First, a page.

Everyone’s Protesting With Food


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There are many ways people can speak out against what they consider to be the evils of the world. With the internet and social media, it takes almost no effort to shoot off a tweet declaring that you think climate change is, in fact, bad. There are numerous marches and protests that you can join to connect with other like-minded folks and make some noise about harmful political decisions. And if all else fails, you can throw food.

Why people in the UK are protesting with food

Teens in England are starting up a trend of “milk pours” to protest the dairy industry and call for a plant-based future, Bloomberg reports. Over the weekend, the group Animal Rebellion planned coordinated demonstrations at stores like Whole Foods, Waitrose, and Marks & Spencer in which participants grabbed milk containers and dumped them onto the floors of the grocery stores just before noon.

“Unfortunately, this disruption is necessary to get those in power to listen to the academics at Oxford, Harvard and the IPCC (Intergovernmental Panel on Climate Change),” one participant told Bloomberg. “We need bold and decisive politics at this time, not the horror show we currently see.”

This action comes just days after climate activists in London splattered tomato soup on Vincent Van Gogh’s “Sunflowers” at the National Gallery. According to Smithsonian Magazine, two young women with the group Just Stop Oil threw the soup and then glued their hands to the museum wall before explaining the group’s stance.

“Are you more concerned about the protection of a painting, or the protection of our planet and people?” activist Phoebe Plummer asked passersby in the gallery. “The cost of living crisis is part of the cost of the oil crisis. Fuel is unaffordable to millions of cold, hungry families. They can’t even afford to heat a tin of soup.”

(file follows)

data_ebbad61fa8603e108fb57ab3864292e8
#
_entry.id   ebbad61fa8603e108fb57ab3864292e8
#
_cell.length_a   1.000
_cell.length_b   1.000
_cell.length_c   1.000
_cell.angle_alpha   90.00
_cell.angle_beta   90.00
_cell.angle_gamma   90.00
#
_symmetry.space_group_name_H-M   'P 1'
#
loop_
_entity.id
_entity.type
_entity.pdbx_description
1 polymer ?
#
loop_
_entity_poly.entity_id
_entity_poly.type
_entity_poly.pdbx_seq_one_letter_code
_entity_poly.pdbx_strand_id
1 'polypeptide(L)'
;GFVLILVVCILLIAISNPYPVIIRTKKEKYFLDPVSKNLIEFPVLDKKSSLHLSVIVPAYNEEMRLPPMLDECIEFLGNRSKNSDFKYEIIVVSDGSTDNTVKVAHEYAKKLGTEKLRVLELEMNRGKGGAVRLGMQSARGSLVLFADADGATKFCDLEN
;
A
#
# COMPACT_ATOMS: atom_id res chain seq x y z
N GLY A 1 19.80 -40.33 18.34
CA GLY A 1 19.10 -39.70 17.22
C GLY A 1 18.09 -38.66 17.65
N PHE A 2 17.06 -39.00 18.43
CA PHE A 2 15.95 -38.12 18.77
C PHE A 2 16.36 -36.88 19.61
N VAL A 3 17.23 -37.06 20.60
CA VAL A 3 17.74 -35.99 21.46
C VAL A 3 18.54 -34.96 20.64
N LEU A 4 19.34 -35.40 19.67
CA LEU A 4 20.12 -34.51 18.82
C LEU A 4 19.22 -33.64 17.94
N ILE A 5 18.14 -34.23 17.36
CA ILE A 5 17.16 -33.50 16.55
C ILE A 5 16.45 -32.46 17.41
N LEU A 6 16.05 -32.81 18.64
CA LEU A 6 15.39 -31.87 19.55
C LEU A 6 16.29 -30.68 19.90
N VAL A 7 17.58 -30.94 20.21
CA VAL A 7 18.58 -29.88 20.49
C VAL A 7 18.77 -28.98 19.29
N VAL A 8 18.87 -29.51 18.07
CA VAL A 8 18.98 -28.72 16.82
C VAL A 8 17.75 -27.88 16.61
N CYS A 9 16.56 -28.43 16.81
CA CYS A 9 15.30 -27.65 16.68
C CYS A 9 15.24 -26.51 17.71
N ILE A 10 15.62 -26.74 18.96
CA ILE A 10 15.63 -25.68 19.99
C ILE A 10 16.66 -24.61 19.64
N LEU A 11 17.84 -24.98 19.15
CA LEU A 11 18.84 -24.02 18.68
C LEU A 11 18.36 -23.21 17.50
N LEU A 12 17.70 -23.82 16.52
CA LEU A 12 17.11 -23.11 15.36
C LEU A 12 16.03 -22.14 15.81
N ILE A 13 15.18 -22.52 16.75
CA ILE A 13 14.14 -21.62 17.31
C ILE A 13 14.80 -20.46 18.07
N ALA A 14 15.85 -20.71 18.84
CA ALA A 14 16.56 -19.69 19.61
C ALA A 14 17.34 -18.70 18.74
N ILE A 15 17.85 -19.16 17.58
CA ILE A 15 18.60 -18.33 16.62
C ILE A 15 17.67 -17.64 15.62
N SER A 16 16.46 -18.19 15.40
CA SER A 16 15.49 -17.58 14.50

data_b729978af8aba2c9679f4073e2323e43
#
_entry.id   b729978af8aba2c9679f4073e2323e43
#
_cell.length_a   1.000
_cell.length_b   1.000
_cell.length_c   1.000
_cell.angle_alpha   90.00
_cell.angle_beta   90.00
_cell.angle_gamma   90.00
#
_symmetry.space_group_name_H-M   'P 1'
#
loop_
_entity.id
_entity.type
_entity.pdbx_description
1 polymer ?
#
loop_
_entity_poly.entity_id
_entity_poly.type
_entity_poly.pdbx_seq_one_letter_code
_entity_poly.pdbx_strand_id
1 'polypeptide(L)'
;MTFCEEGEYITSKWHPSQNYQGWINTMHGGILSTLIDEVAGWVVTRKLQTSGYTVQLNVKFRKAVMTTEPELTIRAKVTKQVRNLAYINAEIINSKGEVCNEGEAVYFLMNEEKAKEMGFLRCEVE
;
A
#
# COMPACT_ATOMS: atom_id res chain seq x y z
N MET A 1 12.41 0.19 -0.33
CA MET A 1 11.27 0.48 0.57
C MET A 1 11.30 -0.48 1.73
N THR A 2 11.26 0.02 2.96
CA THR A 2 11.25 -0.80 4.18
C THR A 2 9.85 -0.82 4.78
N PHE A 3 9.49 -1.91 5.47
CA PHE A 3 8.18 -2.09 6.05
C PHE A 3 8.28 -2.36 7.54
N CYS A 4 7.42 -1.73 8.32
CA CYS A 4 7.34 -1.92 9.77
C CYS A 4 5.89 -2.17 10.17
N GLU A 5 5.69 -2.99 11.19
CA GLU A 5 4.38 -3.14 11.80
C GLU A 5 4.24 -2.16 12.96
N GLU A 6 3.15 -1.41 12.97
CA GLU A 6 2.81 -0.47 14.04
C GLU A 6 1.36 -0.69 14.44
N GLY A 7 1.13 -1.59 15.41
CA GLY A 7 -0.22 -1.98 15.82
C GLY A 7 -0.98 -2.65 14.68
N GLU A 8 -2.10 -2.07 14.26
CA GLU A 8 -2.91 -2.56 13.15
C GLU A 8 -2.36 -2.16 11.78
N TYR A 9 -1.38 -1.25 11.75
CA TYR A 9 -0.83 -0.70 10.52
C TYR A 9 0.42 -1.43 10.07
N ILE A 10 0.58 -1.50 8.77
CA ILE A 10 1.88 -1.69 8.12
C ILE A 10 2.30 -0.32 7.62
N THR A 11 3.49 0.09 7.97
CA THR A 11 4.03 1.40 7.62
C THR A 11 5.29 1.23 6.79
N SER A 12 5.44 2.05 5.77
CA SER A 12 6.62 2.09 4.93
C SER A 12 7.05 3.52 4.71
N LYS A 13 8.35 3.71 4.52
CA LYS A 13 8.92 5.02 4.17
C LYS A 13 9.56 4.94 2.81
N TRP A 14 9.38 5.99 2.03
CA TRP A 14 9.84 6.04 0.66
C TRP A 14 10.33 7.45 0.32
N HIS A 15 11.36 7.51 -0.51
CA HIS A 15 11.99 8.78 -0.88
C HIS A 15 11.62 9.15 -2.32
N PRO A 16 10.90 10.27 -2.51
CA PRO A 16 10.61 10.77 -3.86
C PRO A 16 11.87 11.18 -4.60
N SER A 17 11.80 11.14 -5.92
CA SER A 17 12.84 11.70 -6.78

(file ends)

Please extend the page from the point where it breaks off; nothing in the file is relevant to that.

The pair specifically chose the Van Gogh painting because they knew it was covered with glass and would be protected from the soup. The inclusion of food was used simply to get people’s attention and start a discussion about the larger effects of the oil crisis—and it’s a tactic that has a long history in global demonstrations.

A brief history of food as a protest tool

The first recorded incident of using food in protest, according to Bon Appétit, was in 63 AD when the people of the Phoenician colony Hadrumetum pelted their governor, Vespasian, with turnips out of anger over food shortages. Since then, there have been countless uses of food to show opposition to a person or cause.

There are certainly a few common standbys that always make a statement when thrown: eggs, cream pies, rotten tomatoes. These are all items that are “cheap, visible, and easily accessible,” political science professor Andrew Gelman told Bon Appétit, noting that the act of throwing food is, for the most part, a nonviolent act. Part of the satisfaction comes from the resulting mess, not to mention that gratifying splat.

Throwing food in protest is nothing new, and it shows no signs of abating. And as for milk pours, well, I’m just waiting for this form of demonstration to become a TikTok trend that spreads beyond UK grocery stores. Be careful in your local dairy aisle.

 

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